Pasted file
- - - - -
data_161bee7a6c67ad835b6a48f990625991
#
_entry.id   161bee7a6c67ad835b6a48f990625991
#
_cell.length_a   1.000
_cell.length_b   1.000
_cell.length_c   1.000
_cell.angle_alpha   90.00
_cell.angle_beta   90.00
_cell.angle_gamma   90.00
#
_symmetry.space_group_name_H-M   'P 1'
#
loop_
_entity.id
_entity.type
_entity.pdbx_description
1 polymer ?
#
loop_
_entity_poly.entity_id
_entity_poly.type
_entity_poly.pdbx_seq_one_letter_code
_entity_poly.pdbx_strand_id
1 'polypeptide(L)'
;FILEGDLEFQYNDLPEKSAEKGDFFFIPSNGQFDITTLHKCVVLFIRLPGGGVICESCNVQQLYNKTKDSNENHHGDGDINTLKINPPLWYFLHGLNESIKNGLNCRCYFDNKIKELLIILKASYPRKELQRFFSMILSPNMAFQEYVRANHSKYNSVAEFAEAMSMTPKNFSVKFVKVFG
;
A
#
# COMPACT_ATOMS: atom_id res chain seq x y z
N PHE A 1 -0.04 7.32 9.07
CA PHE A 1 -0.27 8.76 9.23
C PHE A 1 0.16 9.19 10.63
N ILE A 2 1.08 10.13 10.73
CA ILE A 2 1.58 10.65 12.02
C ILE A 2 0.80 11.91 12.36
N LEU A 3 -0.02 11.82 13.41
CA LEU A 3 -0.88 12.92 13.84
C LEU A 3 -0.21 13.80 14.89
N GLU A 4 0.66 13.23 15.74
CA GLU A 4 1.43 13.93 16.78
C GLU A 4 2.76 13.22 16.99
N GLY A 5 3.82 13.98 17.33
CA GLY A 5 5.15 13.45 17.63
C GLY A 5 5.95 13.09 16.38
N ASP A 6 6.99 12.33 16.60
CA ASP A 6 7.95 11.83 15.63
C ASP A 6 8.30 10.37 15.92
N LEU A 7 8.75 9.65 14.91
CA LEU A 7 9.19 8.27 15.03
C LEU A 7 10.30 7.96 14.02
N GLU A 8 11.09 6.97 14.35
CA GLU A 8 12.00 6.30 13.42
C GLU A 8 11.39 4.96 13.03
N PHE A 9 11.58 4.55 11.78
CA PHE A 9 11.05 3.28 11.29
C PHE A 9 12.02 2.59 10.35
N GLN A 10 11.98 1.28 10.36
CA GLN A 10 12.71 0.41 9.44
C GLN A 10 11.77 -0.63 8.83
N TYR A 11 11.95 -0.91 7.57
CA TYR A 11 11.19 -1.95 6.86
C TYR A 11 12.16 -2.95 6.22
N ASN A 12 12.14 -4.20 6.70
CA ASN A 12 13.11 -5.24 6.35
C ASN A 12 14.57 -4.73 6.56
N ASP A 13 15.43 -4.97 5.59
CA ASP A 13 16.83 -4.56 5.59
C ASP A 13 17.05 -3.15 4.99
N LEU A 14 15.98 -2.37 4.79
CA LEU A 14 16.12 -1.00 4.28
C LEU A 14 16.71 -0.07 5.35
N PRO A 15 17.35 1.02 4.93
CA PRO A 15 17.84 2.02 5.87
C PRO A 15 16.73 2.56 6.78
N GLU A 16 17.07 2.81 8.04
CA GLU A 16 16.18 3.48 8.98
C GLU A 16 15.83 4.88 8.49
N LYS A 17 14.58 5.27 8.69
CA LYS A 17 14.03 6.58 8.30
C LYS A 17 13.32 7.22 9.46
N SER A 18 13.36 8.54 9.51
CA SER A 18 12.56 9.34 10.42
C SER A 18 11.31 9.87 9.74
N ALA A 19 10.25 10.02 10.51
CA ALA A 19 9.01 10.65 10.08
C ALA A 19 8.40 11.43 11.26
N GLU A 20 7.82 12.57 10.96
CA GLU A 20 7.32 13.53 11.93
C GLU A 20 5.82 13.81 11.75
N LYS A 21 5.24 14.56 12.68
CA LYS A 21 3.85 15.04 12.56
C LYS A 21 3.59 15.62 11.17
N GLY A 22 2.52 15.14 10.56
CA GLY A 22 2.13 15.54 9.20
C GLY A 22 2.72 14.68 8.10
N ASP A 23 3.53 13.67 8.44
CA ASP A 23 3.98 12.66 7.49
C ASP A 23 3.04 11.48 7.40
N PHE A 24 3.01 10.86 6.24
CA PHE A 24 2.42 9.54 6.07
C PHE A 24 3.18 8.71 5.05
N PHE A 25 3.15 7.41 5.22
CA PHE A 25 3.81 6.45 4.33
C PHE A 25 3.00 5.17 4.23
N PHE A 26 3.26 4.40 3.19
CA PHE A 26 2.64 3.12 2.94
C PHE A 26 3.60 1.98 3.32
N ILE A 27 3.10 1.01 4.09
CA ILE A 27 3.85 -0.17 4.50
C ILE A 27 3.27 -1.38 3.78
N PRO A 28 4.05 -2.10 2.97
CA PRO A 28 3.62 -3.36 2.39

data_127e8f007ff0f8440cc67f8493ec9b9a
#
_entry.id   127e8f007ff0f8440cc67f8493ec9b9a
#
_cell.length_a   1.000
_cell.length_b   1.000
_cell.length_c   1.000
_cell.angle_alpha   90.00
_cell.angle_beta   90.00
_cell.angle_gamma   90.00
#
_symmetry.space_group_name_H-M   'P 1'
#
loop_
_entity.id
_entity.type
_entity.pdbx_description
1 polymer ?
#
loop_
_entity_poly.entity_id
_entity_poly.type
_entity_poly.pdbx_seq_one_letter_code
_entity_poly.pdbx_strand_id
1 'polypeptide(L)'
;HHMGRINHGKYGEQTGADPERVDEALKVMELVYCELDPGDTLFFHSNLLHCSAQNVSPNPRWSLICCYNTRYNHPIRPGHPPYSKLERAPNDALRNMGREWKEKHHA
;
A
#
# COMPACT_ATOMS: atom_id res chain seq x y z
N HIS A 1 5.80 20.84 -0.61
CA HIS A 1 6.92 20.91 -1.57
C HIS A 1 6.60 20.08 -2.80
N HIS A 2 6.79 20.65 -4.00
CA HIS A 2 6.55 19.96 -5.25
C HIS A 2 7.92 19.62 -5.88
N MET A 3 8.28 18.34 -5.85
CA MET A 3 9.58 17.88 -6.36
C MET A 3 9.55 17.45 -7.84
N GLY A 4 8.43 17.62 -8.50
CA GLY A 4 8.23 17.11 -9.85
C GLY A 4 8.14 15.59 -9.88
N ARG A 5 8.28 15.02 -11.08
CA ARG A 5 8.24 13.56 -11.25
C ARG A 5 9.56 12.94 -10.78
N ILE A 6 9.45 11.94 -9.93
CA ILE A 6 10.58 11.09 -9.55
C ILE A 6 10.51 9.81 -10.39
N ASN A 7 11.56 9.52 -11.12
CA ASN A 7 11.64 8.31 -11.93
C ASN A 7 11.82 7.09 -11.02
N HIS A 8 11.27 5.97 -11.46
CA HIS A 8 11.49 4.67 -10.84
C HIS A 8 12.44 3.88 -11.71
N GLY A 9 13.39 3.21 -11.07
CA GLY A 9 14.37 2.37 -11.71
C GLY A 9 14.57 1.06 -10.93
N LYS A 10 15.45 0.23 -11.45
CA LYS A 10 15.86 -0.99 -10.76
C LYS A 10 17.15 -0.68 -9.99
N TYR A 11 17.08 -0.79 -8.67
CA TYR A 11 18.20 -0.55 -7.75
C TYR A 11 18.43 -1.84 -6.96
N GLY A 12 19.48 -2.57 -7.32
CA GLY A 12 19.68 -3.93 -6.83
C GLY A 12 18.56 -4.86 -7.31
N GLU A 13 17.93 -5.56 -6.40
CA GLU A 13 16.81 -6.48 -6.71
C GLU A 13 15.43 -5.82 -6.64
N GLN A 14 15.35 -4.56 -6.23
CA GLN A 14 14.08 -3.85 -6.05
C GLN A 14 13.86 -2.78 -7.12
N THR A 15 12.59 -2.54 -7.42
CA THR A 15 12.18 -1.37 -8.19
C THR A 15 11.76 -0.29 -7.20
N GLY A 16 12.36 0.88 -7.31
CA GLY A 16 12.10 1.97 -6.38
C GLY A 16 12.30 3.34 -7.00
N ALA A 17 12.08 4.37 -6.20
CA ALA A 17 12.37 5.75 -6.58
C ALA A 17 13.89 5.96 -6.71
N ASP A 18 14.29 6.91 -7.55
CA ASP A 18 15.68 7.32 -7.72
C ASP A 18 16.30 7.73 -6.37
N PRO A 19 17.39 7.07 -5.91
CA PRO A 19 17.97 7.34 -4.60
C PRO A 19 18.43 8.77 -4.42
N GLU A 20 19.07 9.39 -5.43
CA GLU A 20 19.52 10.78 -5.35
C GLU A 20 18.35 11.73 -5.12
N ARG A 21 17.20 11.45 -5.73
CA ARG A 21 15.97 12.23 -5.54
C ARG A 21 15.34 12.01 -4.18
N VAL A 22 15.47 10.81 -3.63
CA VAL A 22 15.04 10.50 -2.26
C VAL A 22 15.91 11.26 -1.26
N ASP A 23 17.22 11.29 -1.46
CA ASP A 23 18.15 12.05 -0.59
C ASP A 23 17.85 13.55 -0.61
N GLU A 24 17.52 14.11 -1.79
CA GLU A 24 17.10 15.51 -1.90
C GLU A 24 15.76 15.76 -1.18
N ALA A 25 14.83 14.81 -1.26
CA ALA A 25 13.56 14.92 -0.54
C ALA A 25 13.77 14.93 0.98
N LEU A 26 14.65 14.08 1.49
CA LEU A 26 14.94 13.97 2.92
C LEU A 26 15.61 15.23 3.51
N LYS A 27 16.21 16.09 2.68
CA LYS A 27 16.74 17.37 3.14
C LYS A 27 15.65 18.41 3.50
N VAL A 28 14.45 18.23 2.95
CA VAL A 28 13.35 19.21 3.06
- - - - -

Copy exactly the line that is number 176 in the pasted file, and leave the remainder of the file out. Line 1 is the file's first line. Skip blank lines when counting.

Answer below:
C TYR A 11 18.43 -1.84 -6.96